I was absolutely appalled by your editorial “More normal Memorial Day” in your May 25 edition. You stated that 42 years ago, “We specifically cited editorials related to Memorial Day as an example of the sort of editorials we would never write. Sure, we were taking a shot at our competition at Oak Leaves who often wrote a lot of mush about what a great holiday Memorial Day was.” Mush? Unbelievable!
During my lifetime, over 100,000 American soldiers have made the ultimate sacrifice in wars (Korea, Vietnam, Gulf, Iraq, Afghanistan) to defend the United States of America and its Constitution. And what does Wednesday Journal think of this sacrifice? Not newsworthy? Mush?
Each one of those soldiers took an oath, which states in part: “I do solemnly swear (or affirm) that I will support and defend the Constitution of the United States against all enemies, foreign and domestic.” My recollection is that the Constitution has 33 Amendments, and the First Amendment says something about Freedom of the Press. Have employees of Wednesday Journal ever heard of it? Do they think it’s worth defending? Or is it just more mush?
As a veteran, as Memorial Day approaches, I get emails that contain messages such as this:
“On Memorial Day, my one request is this …
When you view the names and faces of these fallen men and women at Memorial Park located in Arlington Heights or at a memorial near you, I challenge you to approach with a heart of recognition and gratitude and say, “thank you.” Remember why you get to live in this great and free nation and the great price of that freedom.
When gathering with your friends and family to enjoy your picnic or barbeque, take the time to teach your children and others about the true meaning behind this day, and to remember our fallen heroes and their families.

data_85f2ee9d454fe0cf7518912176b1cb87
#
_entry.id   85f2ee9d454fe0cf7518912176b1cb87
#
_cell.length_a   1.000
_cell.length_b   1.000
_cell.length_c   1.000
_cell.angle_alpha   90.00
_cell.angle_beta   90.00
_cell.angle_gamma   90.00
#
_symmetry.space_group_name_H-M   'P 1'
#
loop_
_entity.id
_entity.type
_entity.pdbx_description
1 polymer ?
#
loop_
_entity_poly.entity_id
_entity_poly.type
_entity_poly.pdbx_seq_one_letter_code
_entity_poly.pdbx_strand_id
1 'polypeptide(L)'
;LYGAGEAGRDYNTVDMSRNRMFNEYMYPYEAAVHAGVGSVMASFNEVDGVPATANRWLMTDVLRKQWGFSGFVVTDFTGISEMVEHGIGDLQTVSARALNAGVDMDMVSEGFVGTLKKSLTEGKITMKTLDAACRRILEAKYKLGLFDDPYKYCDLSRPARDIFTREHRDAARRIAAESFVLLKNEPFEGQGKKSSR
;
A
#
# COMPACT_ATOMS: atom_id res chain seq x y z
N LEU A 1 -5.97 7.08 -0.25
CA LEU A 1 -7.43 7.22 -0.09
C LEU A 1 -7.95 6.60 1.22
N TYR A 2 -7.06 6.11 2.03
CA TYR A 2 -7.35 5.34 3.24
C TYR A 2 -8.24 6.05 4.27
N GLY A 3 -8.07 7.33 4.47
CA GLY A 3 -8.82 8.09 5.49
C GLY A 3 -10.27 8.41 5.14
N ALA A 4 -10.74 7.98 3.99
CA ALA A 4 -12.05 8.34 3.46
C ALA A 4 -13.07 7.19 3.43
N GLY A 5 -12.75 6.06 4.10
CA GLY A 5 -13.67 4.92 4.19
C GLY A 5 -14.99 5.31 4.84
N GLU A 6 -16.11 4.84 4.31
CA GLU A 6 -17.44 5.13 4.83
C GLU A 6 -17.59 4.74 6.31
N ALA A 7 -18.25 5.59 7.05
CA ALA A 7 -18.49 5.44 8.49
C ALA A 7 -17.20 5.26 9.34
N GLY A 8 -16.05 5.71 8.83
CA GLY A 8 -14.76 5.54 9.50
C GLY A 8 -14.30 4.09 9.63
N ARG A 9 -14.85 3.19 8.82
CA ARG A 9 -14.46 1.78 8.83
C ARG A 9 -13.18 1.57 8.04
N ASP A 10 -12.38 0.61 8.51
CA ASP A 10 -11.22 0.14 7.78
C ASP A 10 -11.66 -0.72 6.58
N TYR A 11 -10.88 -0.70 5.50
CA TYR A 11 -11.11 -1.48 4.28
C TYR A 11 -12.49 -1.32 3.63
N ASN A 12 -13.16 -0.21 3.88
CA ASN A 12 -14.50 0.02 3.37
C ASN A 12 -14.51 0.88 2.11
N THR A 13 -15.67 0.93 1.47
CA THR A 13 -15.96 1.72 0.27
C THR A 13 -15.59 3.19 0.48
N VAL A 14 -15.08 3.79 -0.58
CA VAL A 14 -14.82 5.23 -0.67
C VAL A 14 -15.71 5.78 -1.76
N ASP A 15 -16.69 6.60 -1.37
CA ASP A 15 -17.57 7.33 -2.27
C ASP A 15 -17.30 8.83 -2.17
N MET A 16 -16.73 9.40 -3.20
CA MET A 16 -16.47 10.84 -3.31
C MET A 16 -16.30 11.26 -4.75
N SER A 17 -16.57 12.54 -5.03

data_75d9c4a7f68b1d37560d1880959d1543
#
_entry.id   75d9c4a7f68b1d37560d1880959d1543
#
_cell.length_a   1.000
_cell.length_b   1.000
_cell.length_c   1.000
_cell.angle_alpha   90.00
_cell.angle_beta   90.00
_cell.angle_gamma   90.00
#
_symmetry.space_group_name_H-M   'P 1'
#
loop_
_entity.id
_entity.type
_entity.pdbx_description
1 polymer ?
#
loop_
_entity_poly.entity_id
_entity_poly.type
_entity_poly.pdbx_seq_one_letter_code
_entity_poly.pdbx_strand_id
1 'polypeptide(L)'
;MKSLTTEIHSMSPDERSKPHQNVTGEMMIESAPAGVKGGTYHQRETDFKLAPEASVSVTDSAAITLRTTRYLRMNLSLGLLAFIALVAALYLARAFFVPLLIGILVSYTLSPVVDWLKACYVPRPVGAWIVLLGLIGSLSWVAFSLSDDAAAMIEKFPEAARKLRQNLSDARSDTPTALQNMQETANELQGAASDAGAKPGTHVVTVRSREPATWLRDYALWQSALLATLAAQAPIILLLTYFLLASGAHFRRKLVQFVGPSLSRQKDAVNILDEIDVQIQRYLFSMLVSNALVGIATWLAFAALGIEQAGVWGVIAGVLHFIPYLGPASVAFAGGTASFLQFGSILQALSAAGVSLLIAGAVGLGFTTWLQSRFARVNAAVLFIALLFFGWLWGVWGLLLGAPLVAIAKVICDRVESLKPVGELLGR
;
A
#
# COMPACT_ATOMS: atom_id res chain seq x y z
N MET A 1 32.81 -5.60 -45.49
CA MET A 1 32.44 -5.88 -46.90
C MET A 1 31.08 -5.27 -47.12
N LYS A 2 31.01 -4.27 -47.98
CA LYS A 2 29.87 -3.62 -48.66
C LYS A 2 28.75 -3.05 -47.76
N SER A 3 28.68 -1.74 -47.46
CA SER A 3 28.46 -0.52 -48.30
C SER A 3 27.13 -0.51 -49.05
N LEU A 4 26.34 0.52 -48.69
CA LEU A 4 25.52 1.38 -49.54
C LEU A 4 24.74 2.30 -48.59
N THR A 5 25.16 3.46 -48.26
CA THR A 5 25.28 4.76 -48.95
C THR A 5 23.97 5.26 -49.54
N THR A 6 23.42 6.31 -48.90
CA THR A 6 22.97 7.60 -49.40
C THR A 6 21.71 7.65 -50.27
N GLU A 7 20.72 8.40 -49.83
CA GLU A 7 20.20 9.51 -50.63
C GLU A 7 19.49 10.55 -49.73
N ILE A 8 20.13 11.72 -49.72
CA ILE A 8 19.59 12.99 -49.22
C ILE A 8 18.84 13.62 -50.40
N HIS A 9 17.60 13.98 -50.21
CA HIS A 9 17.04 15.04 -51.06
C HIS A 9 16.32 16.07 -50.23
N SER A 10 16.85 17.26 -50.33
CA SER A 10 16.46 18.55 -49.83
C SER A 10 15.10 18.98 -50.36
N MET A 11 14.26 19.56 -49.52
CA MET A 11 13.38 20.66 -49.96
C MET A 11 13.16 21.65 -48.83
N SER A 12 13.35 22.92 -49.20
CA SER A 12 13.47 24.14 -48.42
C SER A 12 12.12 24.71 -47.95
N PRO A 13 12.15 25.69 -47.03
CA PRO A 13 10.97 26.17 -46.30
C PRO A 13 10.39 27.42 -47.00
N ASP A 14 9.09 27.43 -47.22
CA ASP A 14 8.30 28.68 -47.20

And always remember, freedom is not free.
Katie Stack, Gold Star wife of LCpl James Bray Stack, USMC, KIA, Afghanistan Nov. 10, 2010”
Then I open the latest edition of Wednesday Journal, my “community newspaper,” and I see that to the Journal, Memorial Day means that “maybe, just maybe, [the editors might get to see] that giant Jewel shopping cart.” The word “mush” does not adequately explain my reaction to that attitude.
I will be the first to admit that I am not one who goes around waving the red, white, and blue. I do not have a U.S. Flag bumper sticker on my car. I was not happy when I got my draft notice that eventually sent me to Vietnam as a combat infantryman. But I know the meaning of Memorial Day, and it is not a giant Jewel shopping cart.
Your editorial also stated that, 42 years ago, you said you’d only write editorials that had a discernible and local point of view. Maybe you could write an editorial about what that local “Peace Triumphant” monument at the crest of the hill in Scoville Park is all about. There was some “mush” going on there on Memorial Day.
Alan Krause is an Oak Park resident.